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Darwin and Evolution

2009 marks the 200th anniversary of the birth of Charles Darwin and the 150th anniversary of the publication of On The Origin Of Species. This album introduces Darwin's great revelation: that species change and adapt according to their environment. Apparently diverse specimens and fossils reveal surprising results, such as the common ancestry of the hippopotamus and the dolphin, whose evolutionary paths diverged when their habitats changed. Research on sparrows show how particular characteristics are linked to success at surviving in the wild, and the selective breeding of dogs for aesthetic purposes shows how humans can influence the evolution of other species. This material forms part of The Open University course S366 Evolution.

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Darwin Now pod 9: Living legacy Creative commons image Icon celerrimus via Flickr under Creative-Commons license audio icon

Nature & Environment 

Darwin Now pod 9: Living legacy

Find out how Darwin’s scientific legacy is being carried forward in this year of the bicentenary of his birth.

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Origin Day lecture: Peter Bowler response

Peter Bowler offers his reaction to Professor Wilson's lecture.

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Darwin, 'The Origin' and the future of biology

On the 150th Anniversary of the publication of Charles Darwin’s On the Origin of Species, Professor E O Wilson, considered by many as Darwin’s natural heir, gives his assessment of the master naturalist, Darwin’s big idea and his own vision for a new system of biology equipped to tackle the threats to our natural world.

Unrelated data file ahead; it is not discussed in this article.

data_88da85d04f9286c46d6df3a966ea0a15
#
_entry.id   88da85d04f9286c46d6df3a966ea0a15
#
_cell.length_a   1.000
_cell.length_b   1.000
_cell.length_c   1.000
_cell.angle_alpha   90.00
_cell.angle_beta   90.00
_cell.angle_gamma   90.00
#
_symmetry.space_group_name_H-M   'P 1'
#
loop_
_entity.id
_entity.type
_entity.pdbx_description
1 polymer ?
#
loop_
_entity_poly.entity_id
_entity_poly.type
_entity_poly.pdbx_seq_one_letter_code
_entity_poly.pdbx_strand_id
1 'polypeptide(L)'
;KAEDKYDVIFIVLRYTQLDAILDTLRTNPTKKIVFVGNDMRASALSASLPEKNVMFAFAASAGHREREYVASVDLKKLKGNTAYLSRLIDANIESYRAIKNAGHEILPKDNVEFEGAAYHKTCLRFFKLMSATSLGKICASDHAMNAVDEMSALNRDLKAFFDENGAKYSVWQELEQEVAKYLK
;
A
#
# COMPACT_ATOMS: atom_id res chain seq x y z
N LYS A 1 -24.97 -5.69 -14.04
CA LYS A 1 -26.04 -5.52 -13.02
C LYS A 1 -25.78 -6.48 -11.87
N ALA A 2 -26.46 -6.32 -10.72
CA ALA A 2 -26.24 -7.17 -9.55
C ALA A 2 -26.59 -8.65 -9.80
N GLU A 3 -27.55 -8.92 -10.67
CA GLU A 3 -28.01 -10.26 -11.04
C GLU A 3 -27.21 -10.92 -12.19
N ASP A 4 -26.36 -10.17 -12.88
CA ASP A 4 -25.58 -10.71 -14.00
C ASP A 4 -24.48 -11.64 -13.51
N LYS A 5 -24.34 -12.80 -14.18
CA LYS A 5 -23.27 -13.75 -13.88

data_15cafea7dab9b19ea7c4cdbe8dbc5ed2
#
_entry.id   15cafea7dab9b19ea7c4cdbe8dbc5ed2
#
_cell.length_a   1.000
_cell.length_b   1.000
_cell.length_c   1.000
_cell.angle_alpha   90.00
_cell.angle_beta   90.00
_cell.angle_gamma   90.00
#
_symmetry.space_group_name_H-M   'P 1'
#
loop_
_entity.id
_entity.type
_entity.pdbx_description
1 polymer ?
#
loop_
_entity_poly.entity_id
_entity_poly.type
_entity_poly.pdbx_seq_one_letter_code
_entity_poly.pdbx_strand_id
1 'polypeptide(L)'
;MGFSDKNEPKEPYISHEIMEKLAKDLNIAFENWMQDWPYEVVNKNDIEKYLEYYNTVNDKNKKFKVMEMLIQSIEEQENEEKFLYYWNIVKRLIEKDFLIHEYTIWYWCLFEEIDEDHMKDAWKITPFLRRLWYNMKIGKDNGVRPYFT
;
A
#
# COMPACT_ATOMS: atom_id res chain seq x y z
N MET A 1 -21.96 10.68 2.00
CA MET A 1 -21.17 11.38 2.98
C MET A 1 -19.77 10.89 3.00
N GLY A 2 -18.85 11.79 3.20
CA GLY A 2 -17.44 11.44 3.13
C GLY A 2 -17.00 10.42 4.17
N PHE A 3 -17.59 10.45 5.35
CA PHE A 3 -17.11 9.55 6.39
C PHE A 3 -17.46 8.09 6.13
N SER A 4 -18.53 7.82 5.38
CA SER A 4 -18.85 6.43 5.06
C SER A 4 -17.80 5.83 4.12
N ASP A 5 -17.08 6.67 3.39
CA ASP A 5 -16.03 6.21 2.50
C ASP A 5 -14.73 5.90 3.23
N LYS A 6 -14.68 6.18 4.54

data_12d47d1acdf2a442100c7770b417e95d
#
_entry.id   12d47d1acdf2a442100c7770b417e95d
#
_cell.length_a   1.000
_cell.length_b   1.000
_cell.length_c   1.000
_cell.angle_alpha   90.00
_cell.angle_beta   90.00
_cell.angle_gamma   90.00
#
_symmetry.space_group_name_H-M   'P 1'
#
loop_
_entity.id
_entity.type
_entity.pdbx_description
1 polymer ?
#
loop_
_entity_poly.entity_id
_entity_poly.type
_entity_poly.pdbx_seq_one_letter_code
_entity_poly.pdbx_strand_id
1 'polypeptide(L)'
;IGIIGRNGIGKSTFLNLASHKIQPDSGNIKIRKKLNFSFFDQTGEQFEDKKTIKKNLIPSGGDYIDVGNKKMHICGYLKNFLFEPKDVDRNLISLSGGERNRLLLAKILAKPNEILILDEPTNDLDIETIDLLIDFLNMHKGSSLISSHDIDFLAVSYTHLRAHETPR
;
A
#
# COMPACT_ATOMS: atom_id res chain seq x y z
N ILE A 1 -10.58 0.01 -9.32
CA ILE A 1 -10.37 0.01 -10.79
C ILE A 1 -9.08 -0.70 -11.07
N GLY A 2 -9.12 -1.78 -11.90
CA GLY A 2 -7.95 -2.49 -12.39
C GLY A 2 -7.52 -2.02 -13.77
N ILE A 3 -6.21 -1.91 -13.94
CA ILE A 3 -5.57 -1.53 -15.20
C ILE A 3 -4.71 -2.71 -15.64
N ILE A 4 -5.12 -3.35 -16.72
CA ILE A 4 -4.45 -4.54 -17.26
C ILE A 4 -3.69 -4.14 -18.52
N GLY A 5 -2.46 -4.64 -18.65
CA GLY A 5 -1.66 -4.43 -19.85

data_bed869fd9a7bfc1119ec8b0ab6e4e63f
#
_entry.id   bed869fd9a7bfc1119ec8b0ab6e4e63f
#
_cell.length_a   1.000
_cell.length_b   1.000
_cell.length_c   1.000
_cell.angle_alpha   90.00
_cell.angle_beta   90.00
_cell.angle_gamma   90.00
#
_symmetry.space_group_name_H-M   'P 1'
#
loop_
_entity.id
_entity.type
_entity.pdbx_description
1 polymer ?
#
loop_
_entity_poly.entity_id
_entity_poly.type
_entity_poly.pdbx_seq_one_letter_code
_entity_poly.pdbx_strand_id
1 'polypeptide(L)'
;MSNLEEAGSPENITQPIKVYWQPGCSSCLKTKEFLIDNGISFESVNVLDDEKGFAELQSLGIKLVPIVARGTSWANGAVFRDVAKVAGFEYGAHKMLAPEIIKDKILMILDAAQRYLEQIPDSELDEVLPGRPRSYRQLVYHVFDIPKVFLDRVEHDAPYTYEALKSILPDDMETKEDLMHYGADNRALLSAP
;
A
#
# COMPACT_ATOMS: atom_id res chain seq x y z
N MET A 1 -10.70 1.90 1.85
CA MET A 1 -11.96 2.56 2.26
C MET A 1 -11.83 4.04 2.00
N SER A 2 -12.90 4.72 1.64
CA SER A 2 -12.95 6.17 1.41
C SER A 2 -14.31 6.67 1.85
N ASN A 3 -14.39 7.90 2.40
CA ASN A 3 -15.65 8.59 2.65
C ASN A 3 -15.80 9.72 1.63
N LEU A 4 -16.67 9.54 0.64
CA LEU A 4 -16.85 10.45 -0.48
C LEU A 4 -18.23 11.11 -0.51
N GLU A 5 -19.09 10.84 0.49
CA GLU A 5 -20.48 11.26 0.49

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Darwinian Demons

Is 'natural selection' inimical to bio-diversity? Why is the natural world not dominated by a few 'super' species? And in the future, can the richness of nature be preserved? In this album, Jonathan Silvertown, Professor of Ecology at The Open University, explains how Darwinian theory uses the concept of niche specialisation to account for the diversity of flora and fauna on Earth. If it were not for environmental niches, Darwinian 'demons', might emerge, powerful species whose evolutionary fitness makes them all conquering. However, according to Darwin, the natural world is infinitely complex and inhabited by a multitude of different species, each of which is peculiarly adapted to its local environment. The tracks on this album were produced by The Open University in collaboration with the British Council. They form part of Darwin Now, a global initiative celebrating the life and work of Charles Darwin and the impact his ideas about evolution continue to have on today’s world. © British Council 2009.

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How has the worldwide audience reacted to Darwin’s theory of evolution? And now that his works are coming online, what has been the impact of Darwin’s going digital?

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Darwin Now pod 3: Darwin's world-wide web

Darwin was arguably the scientific social networker of his day. Explore the web that he spun through his lifetime correspondence across the world.